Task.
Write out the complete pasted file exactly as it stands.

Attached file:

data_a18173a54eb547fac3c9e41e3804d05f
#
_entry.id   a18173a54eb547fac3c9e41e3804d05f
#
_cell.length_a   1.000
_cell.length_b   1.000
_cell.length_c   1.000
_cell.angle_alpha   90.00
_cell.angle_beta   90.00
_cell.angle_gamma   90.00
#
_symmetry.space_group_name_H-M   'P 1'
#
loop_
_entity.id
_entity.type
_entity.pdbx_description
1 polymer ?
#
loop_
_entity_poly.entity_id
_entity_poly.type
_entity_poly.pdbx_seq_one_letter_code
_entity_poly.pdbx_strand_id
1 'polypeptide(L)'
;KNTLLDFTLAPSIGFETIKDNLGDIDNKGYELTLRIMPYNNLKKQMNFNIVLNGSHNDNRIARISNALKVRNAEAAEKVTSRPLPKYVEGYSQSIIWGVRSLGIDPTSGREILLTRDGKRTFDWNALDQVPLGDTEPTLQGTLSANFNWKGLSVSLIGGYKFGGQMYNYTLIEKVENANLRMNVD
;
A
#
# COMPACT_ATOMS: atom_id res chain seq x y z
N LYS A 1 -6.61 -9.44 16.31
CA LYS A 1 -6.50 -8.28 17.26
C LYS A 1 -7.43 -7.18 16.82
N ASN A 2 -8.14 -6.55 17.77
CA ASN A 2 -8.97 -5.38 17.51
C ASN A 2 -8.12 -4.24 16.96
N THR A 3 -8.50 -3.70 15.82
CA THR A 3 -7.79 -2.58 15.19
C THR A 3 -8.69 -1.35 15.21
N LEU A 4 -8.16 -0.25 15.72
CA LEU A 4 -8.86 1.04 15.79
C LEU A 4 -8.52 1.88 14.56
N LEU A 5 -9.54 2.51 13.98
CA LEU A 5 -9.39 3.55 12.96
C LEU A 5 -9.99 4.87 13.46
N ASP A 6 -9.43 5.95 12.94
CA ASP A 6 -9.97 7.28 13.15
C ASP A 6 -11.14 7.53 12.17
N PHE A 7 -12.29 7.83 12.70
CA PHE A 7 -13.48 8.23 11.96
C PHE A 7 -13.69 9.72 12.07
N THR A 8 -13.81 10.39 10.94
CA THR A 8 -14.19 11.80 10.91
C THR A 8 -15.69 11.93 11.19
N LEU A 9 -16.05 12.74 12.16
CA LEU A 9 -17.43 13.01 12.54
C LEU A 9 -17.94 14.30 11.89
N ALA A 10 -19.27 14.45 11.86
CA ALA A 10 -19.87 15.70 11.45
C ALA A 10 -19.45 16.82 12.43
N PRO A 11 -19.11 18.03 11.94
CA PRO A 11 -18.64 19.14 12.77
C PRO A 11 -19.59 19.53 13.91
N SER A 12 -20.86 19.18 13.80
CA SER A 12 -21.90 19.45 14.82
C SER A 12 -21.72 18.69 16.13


data_a18173a54eb547fac3c9e41e3804d05f
#
_entry.id   a18173a54eb547fac3c9e41e3804d05f
#
_cell.length_a   1.000
_cell.length_b   1.000
_cell.length_c   1.000
_cell.angle_alpha   90.00
_cell.angle_beta   90.00
_cell.angle_gamma   90.00
#
_symmetry.space_group_name_H-M   'P 1'
#
loop_
_entity.id
_entity.type
_entity.pdbx_description
1 polymer ?
#
loop_
_entity_poly.entity_id
_entity_poly.type
_entity_poly.pdbx_seq_one_letter_code
_entity_poly.pdbx_strand_id
1 'polypeptide(L)'
;KNTLLDFTLAPSIGFETIKDNLGDIDNKGYELTLRIMPYNNLKKQMNFNIVLNGSHNDNRIARISNALKVRNAEAAEKVTSRPLPKYVEGYSQSIIWGVRSLGIDPTSGREILLTRDGKRTFDWNALDQVPLGDTEPTLQGTLSANFNWKGLSVSLIGGYKFGGQMYNYTLIEKVENANLRMNVD
;
A
#
# COMPACT_ATOMS: atom_id res chain seq x y z
N LYS A 1 -6.61 -9.44 16.31
CA LYS A 1 -6.50 -8.28 17.26
C LYS A 1 -7.43 -7.18 16.82
N ASN A 2 -8.14 -6.55 17.77
CA ASN A 2 -8.97 -5.38 17.51
C ASN A 2 -8.12 -4.24 16.96
N THR A 3 -8.50 -3.70 15.82
CA THR A 3 -7.79 -2.58 15.19
C THR A 3 -8.69 -1.35 15.21
N LEU A 4 -8.16 -0.25 15.72
CA LEU A 4 -8.86 1.04 15.79
C LEU A 4 -8.52 1.88 14.56
N LEU A 5 -9.54 2.51 13.98
CA LEU A 5 -9.39 3.55 12.96
C LEU A 5 -9.99 4.87 13.46
N ASP A 6 -9.43 5.95 12.94
CA ASP A 6 -9.97 7.28 13.15
C ASP A 6 -11.14 7.53 12.17
N PHE A 7 -12.29 7.83 12.70
CA PHE A 7 -13.48 8.23 11.96
C PHE A 7 -13.69 9.72 12.07
N THR A 8 -13.81 10.39 10.94
CA THR A 8 -14.19 11.80 10.91
C THR A 8 -15.69 11.93 11.19
N LEU A 9 -16.05 12.74 12.16
CA LEU A 9 -17.43 13.01 12.54
C LEU A 9 -17.94 14.30 11.89
N ALA A 10 -19.27 14.45 11.86
CA ALA A 10 -19.87 15.70 11.45
C ALA A 10 -19.45 16.82 12.43
N PRO A 11 -19.11 18.03 11.94
CA PRO A 11 -18.64 19.14 12.77
C PRO A 11 -19.59 19.53 13.91
N SER A 12 -20.86 19.18 13.80
CA SER A 12 -21.90 19.45 14.82
C SER A 12 -21.72 18.69 16.13